Have you ever attended a book signing? If so, was it an individual book signing or a group one? I’ve had the pleasure of attending both types of autograph events. What a thrill it was for me to meet Ginger Rogers when she signed her autobiography at a Borders bookstore. As of now, I’ve only participated in these events from a reader’s standpoint. I’ve listened to stories from authors about signings. One story has remained with me (but apologies for being unable to attribute the source-I can only remember the story, not the author). There was once a group signing with many authors signing their books. A lady approached the author and told her she had heard about her from a number of her friends and would like to buy one of her books. Which one would the author recommend? And, by the way, the reader’ll be reading the book in a corner of a hospital room because her husband has cancer. The author closed her book cover. She reached for the woman’s hands and told her to wait for another time to buy her book because one of her characters had just received a cancer diagnosis. The author graciously told her to head to the author three seats over because that writer’s book would be perfect for her at this time in her life. That story lodged into my head, and I’ve thought of it several times over the past year. But this week this story hit home. This time it was personal.
We’ve all read books that have a character we recognize from our lives: a cancer survivor, a rambunctious toddler, a tough boss. We’ve all read books that might have a storyline similar to something we’ve faced at one point or another in our life: a job upheaval, a sudden move, the first kiss. Some books set in other realms or universes have themes to which we can relate: helping a friend, fighting an inner battle, searching for truth. But usually these characters or themes relate to someone we’ve known in our past or something that might have occurred a while back. Rarely does a sentence hit us in the gut because it relates to a battle we are currently facing. As I was reading The Rancher’s Reunion, I read this exact type of sentence.
In the book The Rancher’s Reunion by Tina Radcliffe, the hero thinks about a genetic disease that ravaged his father. Then he considers his choice not to undergo genetic testing. I froze because I am currently awaiting results of a genetic test. The character thinks about the battle within himself about why he won’t get tested: if his test comes back positive, he doesn’t want to worry about every twitch or ailment being a symptom that the disease has become full blown. He believes this factor outweighs the relief he might feel if the test comes back negative. So early on in the book, his decision has been to not receive genetic testing or counseling.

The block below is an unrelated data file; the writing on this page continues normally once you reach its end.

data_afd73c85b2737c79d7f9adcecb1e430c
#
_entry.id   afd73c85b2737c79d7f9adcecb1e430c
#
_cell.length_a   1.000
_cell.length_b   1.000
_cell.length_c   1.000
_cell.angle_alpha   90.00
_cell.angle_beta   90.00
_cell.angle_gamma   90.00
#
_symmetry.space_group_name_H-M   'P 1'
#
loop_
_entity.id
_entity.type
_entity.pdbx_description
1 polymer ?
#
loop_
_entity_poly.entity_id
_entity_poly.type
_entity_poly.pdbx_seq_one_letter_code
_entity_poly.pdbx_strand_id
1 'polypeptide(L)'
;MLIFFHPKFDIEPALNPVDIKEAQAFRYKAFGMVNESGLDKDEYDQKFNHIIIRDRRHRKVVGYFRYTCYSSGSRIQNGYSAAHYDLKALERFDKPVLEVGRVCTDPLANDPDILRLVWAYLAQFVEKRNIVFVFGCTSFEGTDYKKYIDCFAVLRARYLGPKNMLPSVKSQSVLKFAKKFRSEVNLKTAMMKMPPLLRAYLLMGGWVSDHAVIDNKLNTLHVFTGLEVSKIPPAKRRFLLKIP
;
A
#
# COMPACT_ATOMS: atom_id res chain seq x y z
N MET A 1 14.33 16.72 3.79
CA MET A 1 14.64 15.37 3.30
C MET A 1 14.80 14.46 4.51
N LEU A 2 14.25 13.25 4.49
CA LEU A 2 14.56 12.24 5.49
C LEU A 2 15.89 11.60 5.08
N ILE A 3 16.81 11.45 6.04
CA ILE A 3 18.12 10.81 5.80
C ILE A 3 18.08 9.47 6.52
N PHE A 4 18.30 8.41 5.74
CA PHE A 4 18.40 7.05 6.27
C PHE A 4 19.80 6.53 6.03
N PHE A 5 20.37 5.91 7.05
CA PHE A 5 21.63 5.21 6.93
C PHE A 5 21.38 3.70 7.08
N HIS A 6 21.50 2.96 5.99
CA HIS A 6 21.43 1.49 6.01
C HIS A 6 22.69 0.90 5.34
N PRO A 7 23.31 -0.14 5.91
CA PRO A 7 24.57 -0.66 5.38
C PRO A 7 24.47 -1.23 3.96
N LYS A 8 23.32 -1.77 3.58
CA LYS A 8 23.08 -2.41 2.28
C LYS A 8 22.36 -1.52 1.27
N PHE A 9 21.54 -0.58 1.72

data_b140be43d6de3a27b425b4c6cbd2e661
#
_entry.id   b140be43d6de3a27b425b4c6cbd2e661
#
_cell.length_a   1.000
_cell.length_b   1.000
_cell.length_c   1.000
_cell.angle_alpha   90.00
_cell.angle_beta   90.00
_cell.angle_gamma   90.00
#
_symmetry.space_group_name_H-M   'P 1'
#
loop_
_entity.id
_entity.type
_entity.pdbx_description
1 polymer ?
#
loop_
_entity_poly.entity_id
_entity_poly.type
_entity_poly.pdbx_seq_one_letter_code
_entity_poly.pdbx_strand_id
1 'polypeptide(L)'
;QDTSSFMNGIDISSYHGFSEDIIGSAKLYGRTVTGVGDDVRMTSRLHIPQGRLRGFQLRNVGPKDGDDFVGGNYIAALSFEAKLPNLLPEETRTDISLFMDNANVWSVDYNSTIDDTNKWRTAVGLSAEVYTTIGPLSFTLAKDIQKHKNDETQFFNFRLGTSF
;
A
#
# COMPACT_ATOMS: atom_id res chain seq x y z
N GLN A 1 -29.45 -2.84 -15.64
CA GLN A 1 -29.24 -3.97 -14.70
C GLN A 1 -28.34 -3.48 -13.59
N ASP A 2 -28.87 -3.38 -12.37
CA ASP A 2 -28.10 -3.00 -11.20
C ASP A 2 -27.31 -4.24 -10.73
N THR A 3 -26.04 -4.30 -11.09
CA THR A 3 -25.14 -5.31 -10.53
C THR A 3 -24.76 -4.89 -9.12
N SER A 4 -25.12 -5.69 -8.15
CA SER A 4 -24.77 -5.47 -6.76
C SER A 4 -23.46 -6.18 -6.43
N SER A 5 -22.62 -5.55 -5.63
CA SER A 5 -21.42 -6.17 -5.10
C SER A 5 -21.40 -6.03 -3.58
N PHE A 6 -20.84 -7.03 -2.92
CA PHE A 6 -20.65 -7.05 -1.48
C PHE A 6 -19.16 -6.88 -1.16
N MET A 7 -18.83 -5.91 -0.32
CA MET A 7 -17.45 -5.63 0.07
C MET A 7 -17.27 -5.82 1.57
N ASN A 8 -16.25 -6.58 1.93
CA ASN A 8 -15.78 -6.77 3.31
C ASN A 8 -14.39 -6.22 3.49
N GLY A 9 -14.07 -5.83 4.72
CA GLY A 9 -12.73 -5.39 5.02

In my life, this is a reality as I write this. My daughter Kath has been diagnosed with a rare genetic disease called VHL (Von Hippel Lindau disease). Outside of doctors and people who know someone with this disease, not many people know about it. But I’ve received a crash course about it since September of 2014. This is a disease where time counts. Genetic testing cannot be postponed as scans and monitoring are crucial to this condition. My other three children have tested negative, but my husband and I are waiting for our results.
So this time a book is personal. And I’m the one who is reading it knowing something in my life parallels one of the subplots. And I’ll still finish the book because the characters are compelling and strong.
(And as an aside, I’m still reading Writing the Breakout Novel by Donald Maass and I recommend this for writers in all stages of their career. It’s readable and it has some good information. I just hope in later editions the publisher will fix the typo on page 184).
Have you ever attended a book signing? If so, which author did you love meeting? Let me know.